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The Papers of Thomas Jefferson, Retirement Series: Volume 8: 1 October 1814 to 31 August 1815

The Papers of Thomas Jefferson, Retirement Series: Volume 8: 1 October 1814 to 31 August 1815

J. JEFFERSON LOONEY EDITOR
ROBERT F. HAGGARD SENIOR ASSOCIATE EDITOR
JULIE L. LAUTENSCHLAGER ASSOCIATE EDITOR
ELLEN C. HICKMAN
CHRISTINE STERNBERG PATRICK
LISA A. FRANCAVILLA MANAGING EDITOR
ANDREA R. GRAY
PAULA VITERBO
CATHERINE COINER CRITTENDEN
SUSAN SPENGLER
https://www.jstor.org/stable/j.ctt7scjs
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  • Book Info
    The Papers of Thomas Jefferson, Retirement Series: Volume 8: 1 October 1814 to 31 August 1815
    Book Description:

    Volume Eight of the project documenting Thomas Jefferson's last years presents 591 documents dated from 1 October 1814 to 31 August 1815. Jefferson is overjoyed by American victories late in the War of 1812 and highly interested in the treaty negotiations that ultimately end the conflict. Following Congress's decision to purchase his library, he oversees the counting, packing, and transportation of his books to Washington. Jefferson uses most of the funds from the sale to pay old debts but spends some of the proceeds on new titles. He resigns from the presidency of the American Philosophical Society, revises draft chapters of Louis H. Girardin's history of Virginia, and advises William Wirt on revolutionary-era Stamp Act resolutions. Jefferson criticizes those who discuss politics from the pulpit, and he drafts a bill to transform the Albemarle Academy into Central College. Monticello visitors Francis W. Gilmer, Francis C. Gray, and George Ticknor describe the mountaintop and its inhabitants, and Gray's visit leads to an exchange with Jefferson about how many generations of white interbreeding it takes to clear Negro blood. Finally, although death takes his nephew Peter Carr and brother Randolph Jefferson, the marriage of his grandson Thomas Jefferson Randolph is a continuing source of great happiness.

    eISBN: 978-1-4008-4004-5
    Subjects: History

Table of Contents

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  1. FOREWORD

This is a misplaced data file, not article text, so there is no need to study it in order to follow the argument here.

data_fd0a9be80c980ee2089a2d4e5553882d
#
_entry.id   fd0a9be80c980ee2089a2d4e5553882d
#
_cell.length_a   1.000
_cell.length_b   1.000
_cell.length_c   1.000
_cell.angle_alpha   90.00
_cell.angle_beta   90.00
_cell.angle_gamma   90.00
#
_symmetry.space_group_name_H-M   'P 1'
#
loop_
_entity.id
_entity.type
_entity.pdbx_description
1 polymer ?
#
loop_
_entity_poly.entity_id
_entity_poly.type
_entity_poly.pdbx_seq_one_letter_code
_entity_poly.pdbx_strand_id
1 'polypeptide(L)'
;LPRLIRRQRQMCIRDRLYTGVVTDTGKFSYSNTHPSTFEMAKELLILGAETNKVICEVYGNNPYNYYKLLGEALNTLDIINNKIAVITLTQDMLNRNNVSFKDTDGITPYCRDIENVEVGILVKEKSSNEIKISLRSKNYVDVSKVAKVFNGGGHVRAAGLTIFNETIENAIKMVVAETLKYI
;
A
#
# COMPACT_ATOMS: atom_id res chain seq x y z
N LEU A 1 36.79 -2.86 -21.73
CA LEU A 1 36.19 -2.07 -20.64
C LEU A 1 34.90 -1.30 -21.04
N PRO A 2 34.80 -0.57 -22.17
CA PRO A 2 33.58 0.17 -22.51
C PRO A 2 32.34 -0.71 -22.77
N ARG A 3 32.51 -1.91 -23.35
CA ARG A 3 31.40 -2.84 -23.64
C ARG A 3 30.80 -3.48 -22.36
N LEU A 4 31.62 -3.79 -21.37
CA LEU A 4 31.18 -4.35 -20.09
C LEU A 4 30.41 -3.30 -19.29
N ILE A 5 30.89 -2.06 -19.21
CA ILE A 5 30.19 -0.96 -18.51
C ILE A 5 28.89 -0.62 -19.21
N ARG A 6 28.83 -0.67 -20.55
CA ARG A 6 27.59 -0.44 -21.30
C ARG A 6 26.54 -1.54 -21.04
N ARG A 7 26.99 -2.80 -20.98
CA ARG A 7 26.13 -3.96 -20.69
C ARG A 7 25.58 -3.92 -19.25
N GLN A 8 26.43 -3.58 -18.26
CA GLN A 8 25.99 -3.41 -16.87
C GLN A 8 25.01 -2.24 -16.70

(pp. vii-viii)

    The 591 documents in this volume cover the period from 1 October 1814 to 31 August 1815. As usual, Thomas Jefferson both followed closely the events of the day and attended diligently to the needs of his farms, friends, and family. He was overjoyed by American victories on land and at sea during the last year of the War of 1812, optimistic about the nation’s prospects, and highly interested in the negotiations leading to the Treaty of Ghent that closed the contest. Napoleon’s return to power in France early in 1815 and defeat at the Battle of Waterloo in June...

  2. EDITORIAL METHOD AND APPARATUS
    (pp. xi-xxiv)
  3. 1814
    (pp. 3-176)

    Dear Sir—

    I have a library of books which I should be glad to sell. It consists of about 5000 volumes, selected with care and caution. Various projects had occured to me to effect this object, but none has appeared free of objection. One feels awkwardly¹ to be hawking his commodities about streets, and to send such a quantity of books to auction and hire a master of the arts, which there succeed to puff them off with the prevalent common-place slang, seems not quite consistent with those delicate feelings which should govern high-minded men. At the same time, the...

  4. 1815
    (pp. 176-698)

    Dear Sir

    Your letters of Nov. 30. & Dec. 21. have been recieved with great pleasure. a truth now and then projecting into the ocean of Newspaper lies, serves like headlands to correct our course. indeed my scepticism as to every thing I see in a newspaper makes me indifferent whether I ever see one. the embarrasments at Washington in August last, I expected would be great in any state of things; but they proved greater than expected. I never doubted that the plans of the President were wise and sufficient. their failure we all impute 1. to the insubordinate...

  5. Appendix: Supplemental List of Documents Not Found
    (pp. 699-700)